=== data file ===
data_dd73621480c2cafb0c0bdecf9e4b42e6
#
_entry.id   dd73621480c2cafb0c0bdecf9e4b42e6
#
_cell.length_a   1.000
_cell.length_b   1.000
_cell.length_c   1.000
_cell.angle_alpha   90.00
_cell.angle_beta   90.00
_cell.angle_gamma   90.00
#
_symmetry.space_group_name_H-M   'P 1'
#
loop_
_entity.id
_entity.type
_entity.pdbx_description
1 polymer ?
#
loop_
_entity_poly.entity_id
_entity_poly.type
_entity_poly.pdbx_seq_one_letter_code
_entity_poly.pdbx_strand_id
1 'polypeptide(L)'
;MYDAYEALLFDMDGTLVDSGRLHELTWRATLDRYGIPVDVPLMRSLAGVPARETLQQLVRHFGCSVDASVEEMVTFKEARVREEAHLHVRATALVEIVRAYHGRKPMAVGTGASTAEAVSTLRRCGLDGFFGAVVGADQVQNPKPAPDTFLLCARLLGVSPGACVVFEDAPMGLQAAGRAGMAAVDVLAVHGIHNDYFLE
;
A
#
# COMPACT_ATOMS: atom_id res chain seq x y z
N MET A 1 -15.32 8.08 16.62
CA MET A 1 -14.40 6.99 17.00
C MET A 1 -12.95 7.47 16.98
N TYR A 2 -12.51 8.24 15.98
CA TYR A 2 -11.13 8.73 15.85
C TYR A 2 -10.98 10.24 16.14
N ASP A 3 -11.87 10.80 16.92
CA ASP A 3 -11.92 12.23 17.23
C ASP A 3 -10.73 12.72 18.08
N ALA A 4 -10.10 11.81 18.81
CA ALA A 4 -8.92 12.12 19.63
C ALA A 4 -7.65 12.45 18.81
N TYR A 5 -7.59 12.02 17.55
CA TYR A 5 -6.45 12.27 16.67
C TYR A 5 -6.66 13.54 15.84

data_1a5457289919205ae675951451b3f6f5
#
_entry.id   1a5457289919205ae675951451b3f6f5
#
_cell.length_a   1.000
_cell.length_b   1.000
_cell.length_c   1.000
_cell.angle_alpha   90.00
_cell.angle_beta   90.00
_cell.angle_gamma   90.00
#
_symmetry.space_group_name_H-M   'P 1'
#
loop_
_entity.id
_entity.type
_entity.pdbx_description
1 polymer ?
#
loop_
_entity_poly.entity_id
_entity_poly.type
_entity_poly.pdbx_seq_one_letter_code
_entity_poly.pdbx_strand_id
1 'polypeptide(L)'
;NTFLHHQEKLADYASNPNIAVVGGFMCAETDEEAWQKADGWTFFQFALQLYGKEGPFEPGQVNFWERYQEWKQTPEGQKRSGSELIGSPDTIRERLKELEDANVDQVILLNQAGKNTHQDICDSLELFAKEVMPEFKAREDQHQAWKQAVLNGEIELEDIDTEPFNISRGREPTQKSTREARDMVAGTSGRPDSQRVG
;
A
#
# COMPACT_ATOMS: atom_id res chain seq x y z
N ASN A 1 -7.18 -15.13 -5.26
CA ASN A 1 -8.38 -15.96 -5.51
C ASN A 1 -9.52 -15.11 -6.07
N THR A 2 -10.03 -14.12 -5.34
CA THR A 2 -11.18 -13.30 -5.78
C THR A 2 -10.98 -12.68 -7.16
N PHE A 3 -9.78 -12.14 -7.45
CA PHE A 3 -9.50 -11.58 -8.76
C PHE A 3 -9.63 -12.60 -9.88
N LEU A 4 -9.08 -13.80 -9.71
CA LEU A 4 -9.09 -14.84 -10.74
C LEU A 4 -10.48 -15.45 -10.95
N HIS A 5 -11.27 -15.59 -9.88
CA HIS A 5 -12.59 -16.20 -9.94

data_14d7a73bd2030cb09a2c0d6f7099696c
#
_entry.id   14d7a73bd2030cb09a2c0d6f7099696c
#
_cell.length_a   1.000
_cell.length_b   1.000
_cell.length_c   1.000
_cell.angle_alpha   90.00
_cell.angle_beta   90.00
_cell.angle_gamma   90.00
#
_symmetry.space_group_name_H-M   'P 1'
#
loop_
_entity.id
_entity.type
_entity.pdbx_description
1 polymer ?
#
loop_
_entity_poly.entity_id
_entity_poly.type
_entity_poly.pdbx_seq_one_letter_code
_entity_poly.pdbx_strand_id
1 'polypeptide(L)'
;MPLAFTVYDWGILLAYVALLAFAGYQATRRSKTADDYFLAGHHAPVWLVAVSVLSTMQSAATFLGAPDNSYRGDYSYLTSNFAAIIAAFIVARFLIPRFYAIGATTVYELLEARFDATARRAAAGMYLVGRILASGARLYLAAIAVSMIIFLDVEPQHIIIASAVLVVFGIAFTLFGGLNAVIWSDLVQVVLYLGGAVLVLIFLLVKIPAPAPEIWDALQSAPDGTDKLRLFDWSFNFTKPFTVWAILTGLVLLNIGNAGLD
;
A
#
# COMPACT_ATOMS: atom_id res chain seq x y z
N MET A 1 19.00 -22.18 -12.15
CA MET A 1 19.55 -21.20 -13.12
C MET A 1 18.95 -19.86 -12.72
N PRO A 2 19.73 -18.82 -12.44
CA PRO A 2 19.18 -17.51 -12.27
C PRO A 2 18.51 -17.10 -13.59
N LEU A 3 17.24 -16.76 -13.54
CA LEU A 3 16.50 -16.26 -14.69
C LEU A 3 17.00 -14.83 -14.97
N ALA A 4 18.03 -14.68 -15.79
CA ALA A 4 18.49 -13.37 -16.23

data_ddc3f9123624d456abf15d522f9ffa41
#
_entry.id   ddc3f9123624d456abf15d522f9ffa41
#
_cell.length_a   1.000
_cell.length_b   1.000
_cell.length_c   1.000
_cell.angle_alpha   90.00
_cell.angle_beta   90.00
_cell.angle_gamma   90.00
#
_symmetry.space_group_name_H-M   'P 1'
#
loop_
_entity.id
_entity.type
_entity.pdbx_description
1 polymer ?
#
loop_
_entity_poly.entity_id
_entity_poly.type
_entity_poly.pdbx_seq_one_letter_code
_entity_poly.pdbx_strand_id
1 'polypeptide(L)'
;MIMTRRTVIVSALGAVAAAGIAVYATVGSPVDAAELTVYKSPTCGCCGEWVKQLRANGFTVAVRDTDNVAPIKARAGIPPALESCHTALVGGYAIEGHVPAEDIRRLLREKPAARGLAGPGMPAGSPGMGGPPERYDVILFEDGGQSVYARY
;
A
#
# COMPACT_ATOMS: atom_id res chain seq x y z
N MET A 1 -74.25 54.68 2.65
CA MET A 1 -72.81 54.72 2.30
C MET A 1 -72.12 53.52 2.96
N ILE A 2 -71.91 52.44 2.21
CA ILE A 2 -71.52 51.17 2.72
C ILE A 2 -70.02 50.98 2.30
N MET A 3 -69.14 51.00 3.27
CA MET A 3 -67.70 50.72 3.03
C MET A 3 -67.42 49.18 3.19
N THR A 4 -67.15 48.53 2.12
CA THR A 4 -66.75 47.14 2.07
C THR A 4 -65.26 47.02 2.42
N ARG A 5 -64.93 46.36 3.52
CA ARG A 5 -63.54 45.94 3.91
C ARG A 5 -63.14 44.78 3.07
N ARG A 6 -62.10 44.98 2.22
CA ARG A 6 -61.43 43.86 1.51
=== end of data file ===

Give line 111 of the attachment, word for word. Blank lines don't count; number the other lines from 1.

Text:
_entity_poly.type